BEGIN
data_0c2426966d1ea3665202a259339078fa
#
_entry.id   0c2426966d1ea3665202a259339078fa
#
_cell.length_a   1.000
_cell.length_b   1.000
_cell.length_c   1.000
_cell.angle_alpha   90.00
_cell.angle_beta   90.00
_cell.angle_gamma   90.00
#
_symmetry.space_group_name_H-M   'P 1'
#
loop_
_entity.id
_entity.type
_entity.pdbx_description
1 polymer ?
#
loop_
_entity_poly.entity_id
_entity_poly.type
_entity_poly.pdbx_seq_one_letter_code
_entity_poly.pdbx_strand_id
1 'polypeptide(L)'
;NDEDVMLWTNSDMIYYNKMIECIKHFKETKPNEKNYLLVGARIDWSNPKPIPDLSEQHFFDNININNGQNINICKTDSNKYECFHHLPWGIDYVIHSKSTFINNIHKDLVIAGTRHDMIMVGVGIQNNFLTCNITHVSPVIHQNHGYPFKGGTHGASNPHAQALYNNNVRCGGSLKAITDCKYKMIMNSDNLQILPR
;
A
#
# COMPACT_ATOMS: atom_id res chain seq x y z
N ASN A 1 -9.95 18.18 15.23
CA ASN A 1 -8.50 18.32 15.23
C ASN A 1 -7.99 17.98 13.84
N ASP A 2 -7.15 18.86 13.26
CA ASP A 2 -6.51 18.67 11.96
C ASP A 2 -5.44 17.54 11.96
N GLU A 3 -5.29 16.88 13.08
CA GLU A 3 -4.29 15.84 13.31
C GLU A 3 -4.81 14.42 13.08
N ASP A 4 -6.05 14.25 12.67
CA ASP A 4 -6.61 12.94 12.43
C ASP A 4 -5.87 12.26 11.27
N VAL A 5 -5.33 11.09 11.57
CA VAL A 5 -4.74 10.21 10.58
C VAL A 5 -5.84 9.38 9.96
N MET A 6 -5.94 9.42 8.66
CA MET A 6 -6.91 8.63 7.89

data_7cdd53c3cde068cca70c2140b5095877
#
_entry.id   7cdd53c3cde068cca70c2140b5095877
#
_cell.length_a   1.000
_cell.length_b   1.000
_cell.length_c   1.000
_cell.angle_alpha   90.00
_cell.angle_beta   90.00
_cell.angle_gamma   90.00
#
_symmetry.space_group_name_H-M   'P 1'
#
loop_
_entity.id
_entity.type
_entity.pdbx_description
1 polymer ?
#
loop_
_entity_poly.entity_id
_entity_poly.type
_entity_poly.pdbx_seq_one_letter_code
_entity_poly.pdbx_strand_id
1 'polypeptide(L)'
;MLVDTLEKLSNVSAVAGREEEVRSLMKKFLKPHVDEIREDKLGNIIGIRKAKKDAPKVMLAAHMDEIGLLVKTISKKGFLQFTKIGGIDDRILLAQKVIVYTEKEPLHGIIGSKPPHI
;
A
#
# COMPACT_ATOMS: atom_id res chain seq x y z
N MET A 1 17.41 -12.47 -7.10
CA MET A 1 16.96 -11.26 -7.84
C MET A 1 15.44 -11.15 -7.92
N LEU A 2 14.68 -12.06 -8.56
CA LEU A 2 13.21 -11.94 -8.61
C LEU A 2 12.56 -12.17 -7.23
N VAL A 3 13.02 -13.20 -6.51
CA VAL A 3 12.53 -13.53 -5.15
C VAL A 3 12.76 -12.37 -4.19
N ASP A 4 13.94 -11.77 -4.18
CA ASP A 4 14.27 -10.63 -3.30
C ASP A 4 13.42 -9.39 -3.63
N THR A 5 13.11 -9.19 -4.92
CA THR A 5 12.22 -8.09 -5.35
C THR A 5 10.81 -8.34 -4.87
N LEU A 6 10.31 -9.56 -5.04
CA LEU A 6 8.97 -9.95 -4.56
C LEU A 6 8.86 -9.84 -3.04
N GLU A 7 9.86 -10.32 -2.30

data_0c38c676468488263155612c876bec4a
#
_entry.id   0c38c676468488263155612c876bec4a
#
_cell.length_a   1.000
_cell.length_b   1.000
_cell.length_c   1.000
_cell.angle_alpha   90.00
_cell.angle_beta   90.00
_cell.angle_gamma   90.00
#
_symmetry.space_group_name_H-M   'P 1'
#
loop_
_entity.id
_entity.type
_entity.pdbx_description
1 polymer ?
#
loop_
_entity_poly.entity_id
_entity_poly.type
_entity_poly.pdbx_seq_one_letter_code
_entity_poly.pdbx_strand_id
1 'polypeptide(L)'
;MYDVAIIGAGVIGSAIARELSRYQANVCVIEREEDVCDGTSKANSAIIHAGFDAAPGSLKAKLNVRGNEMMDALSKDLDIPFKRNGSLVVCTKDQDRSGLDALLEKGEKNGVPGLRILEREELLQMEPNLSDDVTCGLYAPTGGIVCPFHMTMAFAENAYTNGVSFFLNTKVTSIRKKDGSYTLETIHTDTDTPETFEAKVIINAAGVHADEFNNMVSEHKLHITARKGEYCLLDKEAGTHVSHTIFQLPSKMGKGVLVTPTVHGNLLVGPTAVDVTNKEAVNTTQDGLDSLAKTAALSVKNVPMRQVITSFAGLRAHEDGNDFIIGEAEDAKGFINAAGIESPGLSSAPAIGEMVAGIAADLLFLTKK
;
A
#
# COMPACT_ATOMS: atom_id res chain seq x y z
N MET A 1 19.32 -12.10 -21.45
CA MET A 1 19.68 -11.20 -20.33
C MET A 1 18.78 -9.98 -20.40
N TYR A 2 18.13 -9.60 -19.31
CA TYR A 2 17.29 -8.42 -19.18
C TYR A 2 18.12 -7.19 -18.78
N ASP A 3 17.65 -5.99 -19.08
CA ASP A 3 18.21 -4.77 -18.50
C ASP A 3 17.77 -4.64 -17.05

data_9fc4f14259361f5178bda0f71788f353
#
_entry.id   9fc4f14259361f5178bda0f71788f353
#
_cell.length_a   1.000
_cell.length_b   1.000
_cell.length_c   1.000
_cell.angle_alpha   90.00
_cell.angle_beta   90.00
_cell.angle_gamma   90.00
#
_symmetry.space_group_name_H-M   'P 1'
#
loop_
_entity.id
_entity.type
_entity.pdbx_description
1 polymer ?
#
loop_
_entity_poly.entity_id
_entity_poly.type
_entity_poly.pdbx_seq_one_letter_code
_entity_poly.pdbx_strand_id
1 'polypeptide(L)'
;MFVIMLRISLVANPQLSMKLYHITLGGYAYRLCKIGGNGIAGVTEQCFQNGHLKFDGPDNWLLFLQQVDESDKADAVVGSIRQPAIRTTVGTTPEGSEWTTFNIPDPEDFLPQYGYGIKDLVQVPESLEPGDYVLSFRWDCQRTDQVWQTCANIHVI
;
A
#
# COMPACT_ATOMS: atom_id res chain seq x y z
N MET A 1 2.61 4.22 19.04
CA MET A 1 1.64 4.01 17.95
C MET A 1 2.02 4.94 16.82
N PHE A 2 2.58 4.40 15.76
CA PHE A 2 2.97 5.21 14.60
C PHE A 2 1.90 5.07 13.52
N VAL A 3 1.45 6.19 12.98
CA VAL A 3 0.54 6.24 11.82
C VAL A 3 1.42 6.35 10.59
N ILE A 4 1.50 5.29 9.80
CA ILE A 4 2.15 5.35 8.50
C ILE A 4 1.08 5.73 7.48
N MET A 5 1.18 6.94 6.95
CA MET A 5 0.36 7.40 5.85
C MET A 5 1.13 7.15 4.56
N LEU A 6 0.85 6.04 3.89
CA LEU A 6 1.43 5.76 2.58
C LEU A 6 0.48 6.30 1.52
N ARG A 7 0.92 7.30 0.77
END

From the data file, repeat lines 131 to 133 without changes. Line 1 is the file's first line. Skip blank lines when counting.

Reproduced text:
CA TYR A 2 17.29 -8.42 -19.18
C TYR A 2 18.12 -7.19 -18.78
N ASP A 3 17.65 -5.99 -19.08